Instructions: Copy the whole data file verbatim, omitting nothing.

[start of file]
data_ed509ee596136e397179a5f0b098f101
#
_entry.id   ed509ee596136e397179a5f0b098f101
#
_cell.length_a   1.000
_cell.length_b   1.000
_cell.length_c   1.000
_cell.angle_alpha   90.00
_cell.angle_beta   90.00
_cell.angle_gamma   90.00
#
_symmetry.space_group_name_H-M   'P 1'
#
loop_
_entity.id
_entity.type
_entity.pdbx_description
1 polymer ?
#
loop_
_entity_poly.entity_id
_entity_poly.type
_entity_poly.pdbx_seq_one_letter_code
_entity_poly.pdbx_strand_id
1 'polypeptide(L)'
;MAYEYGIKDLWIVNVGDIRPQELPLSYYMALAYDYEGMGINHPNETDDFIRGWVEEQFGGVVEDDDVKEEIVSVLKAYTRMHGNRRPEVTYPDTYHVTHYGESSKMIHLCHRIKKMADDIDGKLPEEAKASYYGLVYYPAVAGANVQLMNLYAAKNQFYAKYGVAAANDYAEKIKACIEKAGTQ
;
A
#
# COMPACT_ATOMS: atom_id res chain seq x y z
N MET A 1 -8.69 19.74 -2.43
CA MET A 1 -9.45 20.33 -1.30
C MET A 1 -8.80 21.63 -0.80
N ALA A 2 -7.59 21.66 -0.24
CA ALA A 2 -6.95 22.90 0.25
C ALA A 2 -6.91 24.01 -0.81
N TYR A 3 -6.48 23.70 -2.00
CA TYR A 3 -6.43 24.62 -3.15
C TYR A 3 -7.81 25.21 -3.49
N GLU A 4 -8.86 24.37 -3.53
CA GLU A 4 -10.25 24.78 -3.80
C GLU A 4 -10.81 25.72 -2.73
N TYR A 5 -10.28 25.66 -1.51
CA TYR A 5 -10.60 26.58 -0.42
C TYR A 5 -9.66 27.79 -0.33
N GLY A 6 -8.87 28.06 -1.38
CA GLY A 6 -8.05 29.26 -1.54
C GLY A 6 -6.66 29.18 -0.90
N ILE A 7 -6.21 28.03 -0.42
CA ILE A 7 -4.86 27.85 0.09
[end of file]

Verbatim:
data_ed509ee596136e397179a5f0b098f101
#
_entry.id   ed509ee596136e397179a5f0b098f101
#
_cell.length_a   1.000
_cell.length_b   1.000
_cell.length_c   1.000
_cell.angle_alpha   90.00
_cell.angle_beta   90.00
_cell.angle_gamma   90.00
#
_symmetry.space_group_name_H-M   'P 1'
#
loop_
_entity.id
_entity.type
_entity.pdbx_description
1 polymer ?
#
loop_
_entity_poly.entity_id
_entity_poly.type
_entity_poly.pdbx_seq_one_letter_code
_entity_poly.pdbx_strand_id
1 'polypeptide(L)'
;MAYEYGIKDLWIVNVGDIRPQELPLSYYMALAYDYEGMGINHPNETDDFIRGWVEEQFGGVVEDDDVKEEIVSVLKAYTRMHGNRRPEVTYPDTYHVTHYGESSKMIHLCHRIKKMADDIDGKLPEEAKASYYGLVYYPAVAGANVQLMNLYAAKNQFYAKYGVAAANDYAEKIKACIEKAGTQ
;
A
#
# COMPACT_ATOMS: atom_id res chain seq x y z
N MET A 1 -8.69 19.74 -2.43
CA MET A 1 -9.45 20.33 -1.30
C MET A 1 -8.80 21.63 -0.80
N ALA A 2 -7.59 21.66 -0.24
CA ALA A 2 -6.95 22.90 0.25
C ALA A 2 -6.91 24.01 -0.81
N TYR A 3 -6.48 23.70 -2.00
CA TYR A 3 -6.43 24.62 -3.15
C TYR A 3 -7.81 25.21 -3.49
N GLU A 4 -8.86 24.37 -3.53
CA GLU A 4 -10.25 24.78 -3.80
C GLU A 4 -10.81 25.72 -2.73
N TYR A 5 -10.28 25.66 -1.51
CA TYR A 5 -10.60 26.58 -0.42
C TYR A 5 -9.66 27.79 -0.33
N GLY A 6 -8.87 28.06 -1.38
CA GLY A 6 -8.05 29.26 -1.54
C GLY A 6 -6.66 29.18 -0.90
N ILE A 7 -6.21 28.03 -0.42
CA ILE A 7 -4.86 27.85 0.09